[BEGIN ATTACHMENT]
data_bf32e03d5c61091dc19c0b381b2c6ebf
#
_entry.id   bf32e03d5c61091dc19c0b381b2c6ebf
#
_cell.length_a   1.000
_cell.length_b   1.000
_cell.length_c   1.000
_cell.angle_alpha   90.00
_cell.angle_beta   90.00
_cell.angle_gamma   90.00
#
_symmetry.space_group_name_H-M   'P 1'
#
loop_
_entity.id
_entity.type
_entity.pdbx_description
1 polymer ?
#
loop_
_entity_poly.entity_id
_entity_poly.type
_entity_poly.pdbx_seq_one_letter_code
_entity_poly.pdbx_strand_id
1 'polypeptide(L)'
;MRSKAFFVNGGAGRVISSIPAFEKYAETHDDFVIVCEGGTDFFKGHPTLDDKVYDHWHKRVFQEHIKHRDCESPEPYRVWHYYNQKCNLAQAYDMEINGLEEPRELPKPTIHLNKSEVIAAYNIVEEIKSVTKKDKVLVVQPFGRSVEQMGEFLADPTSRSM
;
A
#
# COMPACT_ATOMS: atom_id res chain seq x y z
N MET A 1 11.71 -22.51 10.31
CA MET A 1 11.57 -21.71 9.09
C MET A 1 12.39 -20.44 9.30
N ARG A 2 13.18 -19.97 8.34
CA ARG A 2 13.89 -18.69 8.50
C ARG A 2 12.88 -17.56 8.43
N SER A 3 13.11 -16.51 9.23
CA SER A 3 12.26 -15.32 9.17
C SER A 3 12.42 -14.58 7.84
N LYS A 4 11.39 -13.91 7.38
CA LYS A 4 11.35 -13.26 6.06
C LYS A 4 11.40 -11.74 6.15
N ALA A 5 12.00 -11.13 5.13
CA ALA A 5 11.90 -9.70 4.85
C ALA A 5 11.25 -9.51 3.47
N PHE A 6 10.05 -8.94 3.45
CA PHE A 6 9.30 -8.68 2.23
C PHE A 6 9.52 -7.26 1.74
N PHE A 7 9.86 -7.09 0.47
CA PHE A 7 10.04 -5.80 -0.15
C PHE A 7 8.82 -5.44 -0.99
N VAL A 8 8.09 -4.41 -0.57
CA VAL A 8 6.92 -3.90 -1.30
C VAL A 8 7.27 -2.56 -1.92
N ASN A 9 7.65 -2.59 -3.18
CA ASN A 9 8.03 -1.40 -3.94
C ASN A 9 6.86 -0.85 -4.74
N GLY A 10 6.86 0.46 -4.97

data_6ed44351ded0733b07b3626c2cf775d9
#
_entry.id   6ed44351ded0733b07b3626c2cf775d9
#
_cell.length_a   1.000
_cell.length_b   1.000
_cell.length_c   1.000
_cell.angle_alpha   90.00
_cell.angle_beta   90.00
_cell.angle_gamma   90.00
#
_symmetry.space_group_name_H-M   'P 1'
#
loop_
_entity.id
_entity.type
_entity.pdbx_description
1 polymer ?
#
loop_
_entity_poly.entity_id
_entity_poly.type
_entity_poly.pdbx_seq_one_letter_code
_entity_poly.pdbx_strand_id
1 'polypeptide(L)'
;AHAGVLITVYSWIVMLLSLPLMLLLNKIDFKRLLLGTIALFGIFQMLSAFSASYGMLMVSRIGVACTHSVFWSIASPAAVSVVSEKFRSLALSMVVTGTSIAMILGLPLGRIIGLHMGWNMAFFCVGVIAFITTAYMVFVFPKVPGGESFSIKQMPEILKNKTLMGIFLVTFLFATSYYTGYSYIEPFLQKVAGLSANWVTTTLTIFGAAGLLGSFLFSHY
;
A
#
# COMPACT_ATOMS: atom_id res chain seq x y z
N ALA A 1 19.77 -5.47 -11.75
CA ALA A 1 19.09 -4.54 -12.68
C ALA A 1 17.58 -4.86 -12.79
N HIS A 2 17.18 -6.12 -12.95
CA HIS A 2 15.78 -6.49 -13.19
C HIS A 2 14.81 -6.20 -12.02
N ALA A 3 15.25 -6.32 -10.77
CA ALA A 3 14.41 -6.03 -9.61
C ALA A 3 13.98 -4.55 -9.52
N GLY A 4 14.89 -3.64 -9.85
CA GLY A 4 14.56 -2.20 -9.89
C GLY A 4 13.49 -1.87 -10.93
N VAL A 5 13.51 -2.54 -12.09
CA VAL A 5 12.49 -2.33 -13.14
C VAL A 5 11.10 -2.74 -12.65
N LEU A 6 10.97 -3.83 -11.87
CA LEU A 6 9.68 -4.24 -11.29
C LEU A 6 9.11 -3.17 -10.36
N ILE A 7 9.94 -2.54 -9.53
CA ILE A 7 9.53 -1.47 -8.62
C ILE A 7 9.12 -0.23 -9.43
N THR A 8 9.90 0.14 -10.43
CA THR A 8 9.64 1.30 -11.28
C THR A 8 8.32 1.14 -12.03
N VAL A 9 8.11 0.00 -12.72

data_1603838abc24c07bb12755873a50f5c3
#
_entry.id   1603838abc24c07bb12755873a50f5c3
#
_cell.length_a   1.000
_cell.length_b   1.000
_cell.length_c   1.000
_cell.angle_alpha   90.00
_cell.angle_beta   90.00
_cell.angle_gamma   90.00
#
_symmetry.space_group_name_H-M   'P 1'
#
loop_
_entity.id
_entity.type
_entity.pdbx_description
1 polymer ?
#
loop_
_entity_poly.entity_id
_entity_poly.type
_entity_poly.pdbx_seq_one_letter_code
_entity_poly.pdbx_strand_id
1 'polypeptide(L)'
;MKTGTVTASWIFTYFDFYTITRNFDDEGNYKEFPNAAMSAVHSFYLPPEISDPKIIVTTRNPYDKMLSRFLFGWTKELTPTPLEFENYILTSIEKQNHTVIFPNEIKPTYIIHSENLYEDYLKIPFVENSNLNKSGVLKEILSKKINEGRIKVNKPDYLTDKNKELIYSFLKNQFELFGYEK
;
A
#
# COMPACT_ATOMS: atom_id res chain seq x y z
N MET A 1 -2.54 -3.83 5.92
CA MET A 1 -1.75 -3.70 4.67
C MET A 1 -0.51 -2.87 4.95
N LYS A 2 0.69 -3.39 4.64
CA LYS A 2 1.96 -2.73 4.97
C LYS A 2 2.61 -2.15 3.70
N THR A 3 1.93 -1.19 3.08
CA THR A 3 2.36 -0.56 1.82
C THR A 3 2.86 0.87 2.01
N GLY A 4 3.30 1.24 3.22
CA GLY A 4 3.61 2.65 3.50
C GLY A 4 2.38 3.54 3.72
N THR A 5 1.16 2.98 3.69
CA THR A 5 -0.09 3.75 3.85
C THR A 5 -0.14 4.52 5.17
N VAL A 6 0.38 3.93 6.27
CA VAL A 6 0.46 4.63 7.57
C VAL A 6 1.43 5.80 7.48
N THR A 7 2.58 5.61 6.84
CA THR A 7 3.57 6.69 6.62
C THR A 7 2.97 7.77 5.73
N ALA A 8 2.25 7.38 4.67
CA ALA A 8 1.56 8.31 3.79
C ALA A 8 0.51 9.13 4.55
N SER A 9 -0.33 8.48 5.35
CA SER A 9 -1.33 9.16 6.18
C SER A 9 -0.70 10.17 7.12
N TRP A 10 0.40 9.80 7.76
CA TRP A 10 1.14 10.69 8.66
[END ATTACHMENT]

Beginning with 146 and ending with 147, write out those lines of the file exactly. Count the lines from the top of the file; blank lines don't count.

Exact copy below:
C MET A 1 -0.51 -2.87 4.95
N LYS A 2 0.69 -3.39 4.64